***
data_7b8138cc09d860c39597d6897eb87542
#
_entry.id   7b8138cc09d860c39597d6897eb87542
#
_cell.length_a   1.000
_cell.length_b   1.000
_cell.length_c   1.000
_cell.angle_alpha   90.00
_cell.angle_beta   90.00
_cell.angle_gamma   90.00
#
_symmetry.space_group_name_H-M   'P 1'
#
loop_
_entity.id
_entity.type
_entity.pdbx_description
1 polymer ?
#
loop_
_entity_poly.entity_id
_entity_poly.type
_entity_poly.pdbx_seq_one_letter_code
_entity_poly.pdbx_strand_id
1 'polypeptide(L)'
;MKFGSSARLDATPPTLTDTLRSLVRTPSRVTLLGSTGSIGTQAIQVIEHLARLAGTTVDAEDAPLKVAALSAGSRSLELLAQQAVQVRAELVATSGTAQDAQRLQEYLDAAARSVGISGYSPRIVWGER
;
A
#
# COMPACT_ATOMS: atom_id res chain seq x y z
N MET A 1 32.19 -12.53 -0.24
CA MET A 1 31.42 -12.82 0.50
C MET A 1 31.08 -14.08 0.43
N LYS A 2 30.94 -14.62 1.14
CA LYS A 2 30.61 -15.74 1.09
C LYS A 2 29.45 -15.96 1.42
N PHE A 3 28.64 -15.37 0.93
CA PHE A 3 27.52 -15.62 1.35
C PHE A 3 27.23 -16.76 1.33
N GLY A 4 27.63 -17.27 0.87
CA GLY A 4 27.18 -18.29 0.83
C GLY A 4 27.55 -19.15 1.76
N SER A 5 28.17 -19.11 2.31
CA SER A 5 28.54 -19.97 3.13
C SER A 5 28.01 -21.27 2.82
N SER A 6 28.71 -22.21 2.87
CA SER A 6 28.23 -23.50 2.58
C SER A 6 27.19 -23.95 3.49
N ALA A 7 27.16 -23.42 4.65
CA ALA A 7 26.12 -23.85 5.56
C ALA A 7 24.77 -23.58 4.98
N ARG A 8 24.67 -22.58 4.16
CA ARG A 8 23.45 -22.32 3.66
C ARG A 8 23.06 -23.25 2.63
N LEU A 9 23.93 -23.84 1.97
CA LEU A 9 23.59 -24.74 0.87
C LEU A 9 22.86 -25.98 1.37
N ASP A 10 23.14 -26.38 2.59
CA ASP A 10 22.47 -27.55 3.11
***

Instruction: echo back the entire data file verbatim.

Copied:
data_7b8138cc09d860c39597d6897eb87542
#
_entry.id   7b8138cc09d860c39597d6897eb87542
#
_cell.length_a   1.000
_cell.length_b   1.000
_cell.length_c   1.000
_cell.angle_alpha   90.00
_cell.angle_beta   90.00
_cell.angle_gamma   90.00
#
_symmetry.space_group_name_H-M   'P 1'
#
loop_
_entity.id
_entity.type
_entity.pdbx_description
1 polymer ?
#
loop_
_entity_poly.entity_id
_entity_poly.type
_entity_poly.pdbx_seq_one_letter_code
_entity_poly.pdbx_strand_id
1 'polypeptide(L)'
;MKFGSSARLDATPPTLTDTLRSLVRTPSRVTLLGSTGSIGTQAIQVIEHLARLAGTTVDAEDAPLKVAALSAGSRSLELLAQQAVQVRAELVATSGTAQDAQRLQEYLDAAARSVGISGYSPRIVWGER
;
A
#
# COMPACT_ATOMS: atom_id res chain seq x y z
N MET A 1 32.19 -12.53 -0.24
CA MET A 1 31.42 -12.82 0.50
C MET A 1 31.08 -14.08 0.43
N LYS A 2 30.94 -14.62 1.14
CA LYS A 2 30.61 -15.74 1.09
C LYS A 2 29.45 -15.96 1.42
N PHE A 3 28.64 -15.37 0.93
CA PHE A 3 27.52 -15.62 1.35
C PHE A 3 27.23 -16.76 1.33
N GLY A 4 27.63 -17.27 0.87
CA GLY A 4 27.18 -18.29 0.83
C GLY A 4 27.55 -19.15 1.76
N SER A 5 28.17 -19.11 2.31
CA SER A 5 28.54 -19.97 3.13
C SER A 5 28.01 -21.27 2.82
N SER A 6 28.71 -22.21 2.87
CA SER A 6 28.23 -23.50 2.58
C SER A 6 27.19 -23.95 3.49
N ALA A 7 27.16 -23.42 4.65
CA ALA A 7 26.12 -23.85 5.56
C ALA A 7 24.77 -23.58 4.98
N ARG A 8 24.67 -22.58 4.16
CA ARG A 8 23.45 -22.32 3.66
C ARG A 8 23.06 -23.25 2.63
N LEU A 9 23.93 -23.84 1.97
CA LEU A 9 23.59 -24.74 0.87
C LEU A 9 22.86 -25.98 1.37
N ASP A 10 23.14 -26.38 2.59
CA ASP A 10 22.47 -27.55 3.11